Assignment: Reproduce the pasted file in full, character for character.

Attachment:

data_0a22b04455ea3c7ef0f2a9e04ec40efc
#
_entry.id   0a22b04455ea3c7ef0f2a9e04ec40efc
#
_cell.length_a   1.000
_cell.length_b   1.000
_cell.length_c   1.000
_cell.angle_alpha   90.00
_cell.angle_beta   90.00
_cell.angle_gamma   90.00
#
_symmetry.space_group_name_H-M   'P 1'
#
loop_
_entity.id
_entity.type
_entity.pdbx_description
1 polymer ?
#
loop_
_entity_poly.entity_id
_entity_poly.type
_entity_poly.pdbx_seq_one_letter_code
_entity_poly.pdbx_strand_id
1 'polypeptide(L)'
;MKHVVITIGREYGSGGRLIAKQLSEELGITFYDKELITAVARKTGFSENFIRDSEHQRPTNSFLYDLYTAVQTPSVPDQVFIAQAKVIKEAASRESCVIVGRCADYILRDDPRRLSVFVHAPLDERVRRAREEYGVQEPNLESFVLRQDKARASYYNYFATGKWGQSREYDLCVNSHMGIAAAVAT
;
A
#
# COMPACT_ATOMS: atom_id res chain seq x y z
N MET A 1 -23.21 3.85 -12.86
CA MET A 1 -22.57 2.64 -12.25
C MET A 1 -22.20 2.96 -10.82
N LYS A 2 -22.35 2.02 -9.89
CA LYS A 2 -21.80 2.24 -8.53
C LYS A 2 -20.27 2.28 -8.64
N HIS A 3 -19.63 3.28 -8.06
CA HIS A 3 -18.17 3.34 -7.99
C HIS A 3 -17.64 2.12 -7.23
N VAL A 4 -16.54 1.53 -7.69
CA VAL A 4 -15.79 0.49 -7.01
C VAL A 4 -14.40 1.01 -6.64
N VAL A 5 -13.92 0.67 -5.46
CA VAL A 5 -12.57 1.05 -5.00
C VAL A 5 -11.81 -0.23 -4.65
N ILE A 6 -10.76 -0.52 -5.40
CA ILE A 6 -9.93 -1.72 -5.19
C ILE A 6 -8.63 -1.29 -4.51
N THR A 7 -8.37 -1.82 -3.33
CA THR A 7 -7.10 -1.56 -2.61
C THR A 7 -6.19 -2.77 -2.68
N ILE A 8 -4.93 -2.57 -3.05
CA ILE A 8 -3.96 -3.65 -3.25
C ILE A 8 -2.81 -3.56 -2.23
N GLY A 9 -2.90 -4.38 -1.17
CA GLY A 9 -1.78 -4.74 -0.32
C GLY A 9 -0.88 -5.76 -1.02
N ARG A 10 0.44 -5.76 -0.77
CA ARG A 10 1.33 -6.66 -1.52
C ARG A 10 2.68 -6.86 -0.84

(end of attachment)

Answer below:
data_0a22b04455ea3c7ef0f2a9e04ec40efc
#
_entry.id   0a22b04455ea3c7ef0f2a9e04ec40efc
#
_cell.length_a   1.000
_cell.length_b   1.000
_cell.length_c   1.000
_cell.angle_alpha   90.00
_cell.angle_beta   90.00
_cell.angle_gamma   90.00
#
_symmetry.space_group_name_H-M   'P 1'
#
loop_
_entity.id
_entity.type
_entity.pdbx_description
1 polymer ?
#
loop_
_entity_poly.entity_id
_entity_poly.type
_entity_poly.pdbx_seq_one_letter_code
_entity_poly.pdbx_strand_id
1 'polypeptide(L)'
;MKHVVITIGREYGSGGRLIAKQLSEELGITFYDKELITAVARKTGFSENFIRDSEHQRPTNSFLYDLYTAVQTPSVPDQVFIAQAKVIKEAASRESCVIVGRCADYILRDDPRRLSVFVHAPLDERVRRAREEYGVQEPNLESFVLRQDKARASYYNYFATGKWGQSREYDLCVNSHMGIAAAVAT
;
A
#
# COMPACT_ATOMS: atom_id res chain seq x y z
N MET A 1 -23.21 3.85 -12.86
CA MET A 1 -22.57 2.64 -12.25
C MET A 1 -22.20 2.96 -10.82
N LYS A 2 -22.35 2.02 -9.89
CA LYS A 2 -21.80 2.24 -8.53
C LYS A 2 -20.27 2.28 -8.64
N HIS A 3 -19.63 3.28 -8.06
CA HIS A 3 -18.17 3.34 -7.99
C HIS A 3 -17.64 2.12 -7.23
N VAL A 4 -16.54 1.53 -7.69
CA VAL A 4 -15.79 0.49 -7.01
C VAL A 4 -14.40 1.01 -6.64
N VAL A 5 -13.92 0.67 -5.46
CA VAL A 5 -12.57 1.05 -5.00
C VAL A 5 -11.81 -0.23 -4.65
N ILE A 6 -10.76 -0.52 -5.40
CA ILE A 6 -9.93 -1.72 -5.19
C ILE A 6 -8.63 -1.29 -4.51
N THR A 7 -8.37 -1.82 -3.33
CA THR A 7 -7.10 -1.56 -2.61
C THR A 7 -6.19 -2.77 -2.68
N ILE A 8 -4.93 -2.57 -3.05
CA ILE A 8 -3.96 -3.65 -3.25
C ILE A 8 -2.81 -3.56 -2.23
N GLY A 9 -2.90 -4.38 -1.17
CA GLY A 9 -1.78 -4.74 -0.32
C GLY A 9 -0.88 -5.76 -1.02
N ARG A 10 0.44 -5.76 -0.77
CA ARG A 10 1.33 -6.66 -1.52
C ARG A 10 2.68 -6.86 -0.84